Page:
One of my seminary professors, Andy Lester, once contrasted hoping and wishing. He said that wishing begins with the assumption that the object of the wish is unattainable… like, I wish I hadn’t gotten cancer. Hoping, on the other hand, begins with the premise that the object of the hope is attainable. “I hope this new treatment for my cancer works. If it doesn’t, we’ll try the next treatment.”
Wishing is easy. You can sit on the couch all day and wish to your heart’s content. Hoping, on the other hand, takes work. If you hope for something, you’re also committing to doing whatever you can to fulfill that hope.
Today’s sermon title comes from Emily Dickinson’s poem that begins, “Hope” is the thing with feathers – That perches in the soul – And sings the tune without the words – And never stops – at all.” Here’s the last line: “I’ve heard it in the chillest land – And on the strangest Sea – Yet – never – in Extremity, It asked a crumb – of me.” Yeah. I don’t agree with that last line. I believe hope does ask something of us–and not just a crumb. Wishing asks nothing of us…but hoping requires work….imaginative, creative, persistent, and loving work.
But what does the work of hoping look like? Hi hope, hi hope, it’s off to work we go! As both Dr. Lester’s description of hope and Jeremiah’s attention to the details of his land purchase suggest, the work of hope is grounded in reality, it’s attainable, it’s doable.
And I’ve got an idea about how to engage in that hopeful work. The best means we have of moving forward, the idea and the vision that will hold us all together, the best way to nurture hope in ourselves, in our church, and in the world has been displayed on the wall for at least the whole time I’ve been here…right over there: Just Peace.
I had planned to roll out the Just Peace theme last week–September 21 is World Peace Day…but I realized we’d need to lay some groundwork before getting into it. That’s what we did last week. Then I thought I’d roll it all out this week. But I realized it would be pointless to talk about working for peace if there’s no hope it’s going to work. So, today, we’ve talked about hopefulness. Greta’s words on Monday crystallized the need to reflect some on hopefulness.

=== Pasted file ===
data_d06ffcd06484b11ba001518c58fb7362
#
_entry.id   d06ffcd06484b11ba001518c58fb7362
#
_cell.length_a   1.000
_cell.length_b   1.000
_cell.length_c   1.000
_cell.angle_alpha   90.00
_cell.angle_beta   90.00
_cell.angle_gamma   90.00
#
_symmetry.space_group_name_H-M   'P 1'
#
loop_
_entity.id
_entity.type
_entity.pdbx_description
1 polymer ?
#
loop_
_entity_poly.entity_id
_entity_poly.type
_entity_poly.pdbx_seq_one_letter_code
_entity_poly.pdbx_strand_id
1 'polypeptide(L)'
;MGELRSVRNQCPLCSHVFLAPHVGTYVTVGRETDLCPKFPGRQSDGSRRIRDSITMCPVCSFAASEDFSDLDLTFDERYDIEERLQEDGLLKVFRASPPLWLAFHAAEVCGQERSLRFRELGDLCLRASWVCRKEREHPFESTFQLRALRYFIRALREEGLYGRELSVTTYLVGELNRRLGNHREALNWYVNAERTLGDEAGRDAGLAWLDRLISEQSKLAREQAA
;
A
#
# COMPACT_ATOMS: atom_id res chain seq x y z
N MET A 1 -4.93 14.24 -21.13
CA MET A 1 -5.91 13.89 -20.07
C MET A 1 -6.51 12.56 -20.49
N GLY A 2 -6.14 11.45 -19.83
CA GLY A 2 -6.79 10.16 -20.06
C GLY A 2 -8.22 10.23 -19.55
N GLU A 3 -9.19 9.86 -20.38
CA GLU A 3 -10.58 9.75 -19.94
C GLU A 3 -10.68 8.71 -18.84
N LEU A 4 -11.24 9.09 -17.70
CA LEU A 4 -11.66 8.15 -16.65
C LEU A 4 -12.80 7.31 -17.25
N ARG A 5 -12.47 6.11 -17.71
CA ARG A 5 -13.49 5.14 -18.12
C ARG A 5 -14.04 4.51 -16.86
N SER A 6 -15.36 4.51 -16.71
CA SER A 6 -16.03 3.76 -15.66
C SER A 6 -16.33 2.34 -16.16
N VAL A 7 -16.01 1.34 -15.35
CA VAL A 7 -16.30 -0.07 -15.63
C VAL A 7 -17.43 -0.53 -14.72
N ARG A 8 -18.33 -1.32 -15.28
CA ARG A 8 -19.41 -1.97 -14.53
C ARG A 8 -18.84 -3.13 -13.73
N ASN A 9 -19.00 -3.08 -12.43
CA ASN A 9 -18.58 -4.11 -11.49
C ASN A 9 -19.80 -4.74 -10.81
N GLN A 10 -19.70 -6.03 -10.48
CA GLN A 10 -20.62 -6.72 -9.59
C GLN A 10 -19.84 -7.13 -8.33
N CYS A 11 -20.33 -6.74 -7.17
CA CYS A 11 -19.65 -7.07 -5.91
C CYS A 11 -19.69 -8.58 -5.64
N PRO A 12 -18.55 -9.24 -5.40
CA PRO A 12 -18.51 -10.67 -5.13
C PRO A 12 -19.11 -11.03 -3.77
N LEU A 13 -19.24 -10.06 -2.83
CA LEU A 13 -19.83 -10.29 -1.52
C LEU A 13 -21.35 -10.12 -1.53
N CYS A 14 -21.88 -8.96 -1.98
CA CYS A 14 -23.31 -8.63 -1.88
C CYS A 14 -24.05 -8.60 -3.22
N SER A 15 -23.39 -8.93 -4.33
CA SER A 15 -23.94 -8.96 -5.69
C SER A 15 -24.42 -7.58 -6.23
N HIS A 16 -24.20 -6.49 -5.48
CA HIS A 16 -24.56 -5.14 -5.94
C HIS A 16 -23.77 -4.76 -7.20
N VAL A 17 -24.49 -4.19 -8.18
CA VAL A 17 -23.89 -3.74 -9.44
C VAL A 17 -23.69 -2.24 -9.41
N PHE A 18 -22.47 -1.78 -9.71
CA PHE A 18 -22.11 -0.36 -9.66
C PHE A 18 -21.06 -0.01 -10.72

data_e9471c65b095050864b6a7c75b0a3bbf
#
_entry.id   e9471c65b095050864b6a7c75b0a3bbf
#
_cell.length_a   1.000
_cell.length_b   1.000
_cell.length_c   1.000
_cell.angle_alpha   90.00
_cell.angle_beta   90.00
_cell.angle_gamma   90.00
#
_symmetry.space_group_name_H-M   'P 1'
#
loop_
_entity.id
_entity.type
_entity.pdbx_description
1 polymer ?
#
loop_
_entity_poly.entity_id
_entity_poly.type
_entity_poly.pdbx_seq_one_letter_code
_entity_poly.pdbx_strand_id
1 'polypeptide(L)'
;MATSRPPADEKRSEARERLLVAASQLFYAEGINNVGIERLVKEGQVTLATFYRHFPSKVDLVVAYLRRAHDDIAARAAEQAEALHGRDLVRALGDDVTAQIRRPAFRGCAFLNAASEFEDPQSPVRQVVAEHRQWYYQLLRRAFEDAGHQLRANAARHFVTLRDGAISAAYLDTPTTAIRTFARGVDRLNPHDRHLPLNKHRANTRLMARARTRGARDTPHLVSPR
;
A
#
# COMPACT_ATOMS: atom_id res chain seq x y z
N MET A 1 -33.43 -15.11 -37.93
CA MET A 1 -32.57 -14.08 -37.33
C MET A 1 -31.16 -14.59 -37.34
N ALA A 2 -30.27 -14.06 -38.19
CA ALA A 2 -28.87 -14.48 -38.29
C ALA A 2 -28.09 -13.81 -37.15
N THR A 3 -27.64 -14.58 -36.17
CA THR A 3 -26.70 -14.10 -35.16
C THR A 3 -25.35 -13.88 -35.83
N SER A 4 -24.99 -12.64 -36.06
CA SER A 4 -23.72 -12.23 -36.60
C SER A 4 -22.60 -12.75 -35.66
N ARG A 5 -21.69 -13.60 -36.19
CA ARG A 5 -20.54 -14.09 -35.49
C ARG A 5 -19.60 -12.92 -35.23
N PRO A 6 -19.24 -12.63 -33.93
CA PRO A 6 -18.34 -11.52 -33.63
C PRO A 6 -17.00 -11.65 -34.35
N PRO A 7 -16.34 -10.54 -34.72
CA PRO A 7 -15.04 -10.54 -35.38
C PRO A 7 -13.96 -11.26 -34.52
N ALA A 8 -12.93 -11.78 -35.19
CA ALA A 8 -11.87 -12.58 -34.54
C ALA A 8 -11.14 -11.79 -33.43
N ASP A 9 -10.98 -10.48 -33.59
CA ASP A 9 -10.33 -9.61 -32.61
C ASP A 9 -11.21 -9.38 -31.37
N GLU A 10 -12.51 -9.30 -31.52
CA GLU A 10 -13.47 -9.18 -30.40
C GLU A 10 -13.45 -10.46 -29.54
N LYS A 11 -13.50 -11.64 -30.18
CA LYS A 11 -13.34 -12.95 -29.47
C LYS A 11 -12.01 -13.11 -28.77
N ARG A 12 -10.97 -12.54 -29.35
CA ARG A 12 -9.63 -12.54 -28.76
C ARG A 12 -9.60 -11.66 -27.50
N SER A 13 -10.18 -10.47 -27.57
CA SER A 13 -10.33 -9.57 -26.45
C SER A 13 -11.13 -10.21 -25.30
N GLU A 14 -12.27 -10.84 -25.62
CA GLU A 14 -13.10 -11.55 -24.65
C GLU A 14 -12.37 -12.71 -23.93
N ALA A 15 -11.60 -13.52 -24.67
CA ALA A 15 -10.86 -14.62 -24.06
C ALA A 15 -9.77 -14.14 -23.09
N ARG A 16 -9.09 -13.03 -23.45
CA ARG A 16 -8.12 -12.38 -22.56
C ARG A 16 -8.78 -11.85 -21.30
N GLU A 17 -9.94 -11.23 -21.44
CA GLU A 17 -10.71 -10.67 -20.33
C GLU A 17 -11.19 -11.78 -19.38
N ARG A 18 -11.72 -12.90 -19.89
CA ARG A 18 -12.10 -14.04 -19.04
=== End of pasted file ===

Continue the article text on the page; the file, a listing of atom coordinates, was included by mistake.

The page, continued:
So…beyond naming the theme of Just Peace, there’s not much more we can do today…unless you want to stay in worship another hour or so? 🙂 I do invite you to do some research about that banner. Where did it come from? Who made it? Why is it there? What does it mean? The book I mentioned earlier–the one that gave me hope after my sleepless night?–is called “A Just Peace Church.” You might like to check that out. Or peruse the UCC website–ucc.org–to see what’s there on Just Peace. Reacquainting ourselves with our Just Peace covenant is going to take some time. We’ll take that time over the next few weeks.
Today, we’re going to stay focused on hope. When you look at the world and see all that’s happening, what gives you hope? What isn’t yet reality, but feels like it could be? What feels attainable, possible, doable?
After some time for reflection, we’ll transition to our prayer time. In addition to Joys and Concerns, I invite us also to name our hopes. When you’ve named your hope, you may say “This is my hope.” We’ll respond, “Your hope is now our hope.” What a resource we have, this hope! We can change this world with hope…if we dare!
In the name of our God, who creates us, redeems us, sustains us, and hopes for our wholeness. Amen